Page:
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and Damnation ; yet (such was the Tenderness of his Nature) God could not but provide Means of Salvation for us. For we desery'd his Wrath and Damnation, only because we were Sinners; and as long as we continued so depraved, Happiness was impossible to us. But since our Nature could be renew'd, and the Dominion of Sin could be rooted out (the contrivance and perfecting of which glorious Change was the Effect of Divine Wisdom) therefore we became Objects of Pity, that is (for infinite Goodness can't restrain it self of fervent Love.

I shall make no farther Enlargements ar prefent ; because any person of ordinary Understanding may improve what I have briefly suggested.

The Third Proposition (God help us) is evidently true, as daily Experience teaches us. But see the Eleventh Question of Turretin's Locus Nonus, Numb. 21. p. 705.

The Fourth Proposition. See the Third Paragraph of Bishop Pearson on the Tenth Article, and the Two first Questions of the Locus Nonus of Turretin's System.

The TENTH ARTICLE.

Of Free Will. THE condition of man after the fall of Adam is such,

that he cannot turn and prepare himself by bis own natural strength and good works to faith and calling upon God: wherefore we have no power to do good works plea. sant and acceptable to God, without the Grace of God by Christ preventing us, that we may have a good will, and working with us when we have that good will,

- For :

For the better understanding of this and some following Articles, 'cis necessary to observe, that the Phrase good works may be used and taken in very different Senses.

Those Works which have no Degree of Imper. fection in them, are in their own nature ftri&tly good, and may well bear the severity of God's Judgment; it being impossible for him to impute Guilt, where there is no Defect. And such Works as these, such strietly good Works, 'twas possible for our first Parents to perform before their Fall: And it had been also possible for us in like manner to perform strietly good Works, had we been preserved in our primitive Integrity.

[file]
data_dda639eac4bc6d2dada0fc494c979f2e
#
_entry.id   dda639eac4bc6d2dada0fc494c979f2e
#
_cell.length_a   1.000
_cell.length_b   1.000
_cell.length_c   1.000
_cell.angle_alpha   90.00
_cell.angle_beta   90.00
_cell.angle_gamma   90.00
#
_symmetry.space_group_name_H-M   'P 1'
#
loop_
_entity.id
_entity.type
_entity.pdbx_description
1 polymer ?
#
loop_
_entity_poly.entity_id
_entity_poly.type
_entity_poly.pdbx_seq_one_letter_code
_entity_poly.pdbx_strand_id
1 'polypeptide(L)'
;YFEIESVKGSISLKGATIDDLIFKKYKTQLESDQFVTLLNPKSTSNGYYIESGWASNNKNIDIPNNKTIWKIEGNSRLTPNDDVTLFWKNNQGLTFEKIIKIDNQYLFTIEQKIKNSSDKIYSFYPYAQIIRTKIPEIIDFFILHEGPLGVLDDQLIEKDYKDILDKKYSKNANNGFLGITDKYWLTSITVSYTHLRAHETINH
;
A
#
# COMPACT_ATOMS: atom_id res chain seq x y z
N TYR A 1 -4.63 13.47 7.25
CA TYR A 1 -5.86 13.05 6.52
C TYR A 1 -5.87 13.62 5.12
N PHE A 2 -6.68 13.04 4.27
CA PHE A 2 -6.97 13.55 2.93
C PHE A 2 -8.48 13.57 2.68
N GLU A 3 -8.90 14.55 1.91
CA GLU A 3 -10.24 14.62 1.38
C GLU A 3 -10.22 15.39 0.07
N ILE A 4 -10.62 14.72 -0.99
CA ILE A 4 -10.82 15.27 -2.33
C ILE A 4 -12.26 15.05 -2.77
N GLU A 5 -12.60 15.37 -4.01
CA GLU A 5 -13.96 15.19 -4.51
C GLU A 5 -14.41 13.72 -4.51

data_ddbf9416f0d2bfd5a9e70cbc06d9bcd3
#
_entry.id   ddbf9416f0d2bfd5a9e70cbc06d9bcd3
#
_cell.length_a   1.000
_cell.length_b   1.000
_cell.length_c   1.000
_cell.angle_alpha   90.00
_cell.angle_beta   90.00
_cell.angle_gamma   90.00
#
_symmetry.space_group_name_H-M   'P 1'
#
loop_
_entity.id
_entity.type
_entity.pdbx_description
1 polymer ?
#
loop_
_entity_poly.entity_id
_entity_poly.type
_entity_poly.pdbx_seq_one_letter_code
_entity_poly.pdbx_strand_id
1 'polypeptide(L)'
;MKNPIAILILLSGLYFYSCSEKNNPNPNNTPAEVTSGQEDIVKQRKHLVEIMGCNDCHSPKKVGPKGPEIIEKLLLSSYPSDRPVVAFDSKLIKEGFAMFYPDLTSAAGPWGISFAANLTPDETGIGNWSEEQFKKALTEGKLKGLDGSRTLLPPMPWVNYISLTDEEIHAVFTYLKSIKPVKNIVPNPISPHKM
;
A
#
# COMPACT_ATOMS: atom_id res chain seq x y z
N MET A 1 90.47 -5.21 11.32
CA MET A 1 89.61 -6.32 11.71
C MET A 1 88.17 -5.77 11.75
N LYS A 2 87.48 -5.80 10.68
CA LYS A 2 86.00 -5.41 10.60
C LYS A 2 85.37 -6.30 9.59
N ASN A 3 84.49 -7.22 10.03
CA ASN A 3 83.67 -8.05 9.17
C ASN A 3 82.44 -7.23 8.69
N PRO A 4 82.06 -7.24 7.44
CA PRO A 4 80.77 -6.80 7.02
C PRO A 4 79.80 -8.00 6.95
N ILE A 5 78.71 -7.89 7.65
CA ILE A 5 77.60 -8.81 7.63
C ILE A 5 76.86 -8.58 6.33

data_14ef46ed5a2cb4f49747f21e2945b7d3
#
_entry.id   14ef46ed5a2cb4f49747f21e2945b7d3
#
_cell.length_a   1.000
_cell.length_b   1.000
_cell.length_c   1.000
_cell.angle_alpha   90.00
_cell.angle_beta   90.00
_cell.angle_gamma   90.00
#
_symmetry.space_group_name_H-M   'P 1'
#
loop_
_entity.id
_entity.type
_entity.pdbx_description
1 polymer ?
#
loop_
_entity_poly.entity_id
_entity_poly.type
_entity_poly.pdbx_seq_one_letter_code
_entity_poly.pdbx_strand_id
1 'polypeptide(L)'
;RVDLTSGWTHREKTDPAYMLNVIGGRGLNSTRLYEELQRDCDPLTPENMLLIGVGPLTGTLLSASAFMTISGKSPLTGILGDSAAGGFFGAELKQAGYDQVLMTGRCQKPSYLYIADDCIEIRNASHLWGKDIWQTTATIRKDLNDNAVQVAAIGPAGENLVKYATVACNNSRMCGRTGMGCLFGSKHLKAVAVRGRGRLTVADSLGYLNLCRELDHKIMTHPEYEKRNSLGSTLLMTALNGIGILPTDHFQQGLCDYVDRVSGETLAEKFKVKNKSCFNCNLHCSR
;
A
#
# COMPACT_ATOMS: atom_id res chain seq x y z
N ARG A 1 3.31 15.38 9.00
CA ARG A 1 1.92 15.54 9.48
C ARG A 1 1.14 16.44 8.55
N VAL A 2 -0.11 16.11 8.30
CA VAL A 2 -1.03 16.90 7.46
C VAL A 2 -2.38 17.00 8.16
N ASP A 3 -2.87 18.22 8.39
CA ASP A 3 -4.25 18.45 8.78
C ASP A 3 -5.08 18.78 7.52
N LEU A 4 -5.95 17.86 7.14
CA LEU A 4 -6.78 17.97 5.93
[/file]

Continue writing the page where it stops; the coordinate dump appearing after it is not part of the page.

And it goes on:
But alas! by reason of our Original Corruption and Depravity of Nature, 'tis become impossible for us, in our present Circumstances, to perform any Works thus ftri&tly good. ' For in spite of our utmost Endevors, fome Degree of Imperfection does and will cleave even to our best Actions; and consequently all our present Works are in their own Nature, in some Respect of Degree, Strictly evil; according to the known Rule of the Moralists, Bonum ex causa integra, malum ex quolibet defe&tu. And therefore none of our present Works can in themselves bear the severity of God's Judgment, who must needs impute Guilt, where there is notorious Defect. For in a Moral Consideration all Defect is materially sinful.

But then those Persons, who can claim a Share in our Savior's Merits by the Terms of the Gospel Covenant, that is, such as are justified by Faith in him, may perform such Works, as are, tho' not Arictly, yet imputatively good ; that is, such Works as God is pleased to regard, accept and reward as

good

and will

all our

efpect Rule Of het defe&tu.

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gocd for the sake of Christ, by whose all-perfect Righteousness the Defects of justified Persons are supplied, and by whose most precious Blood their Guilt is washed away.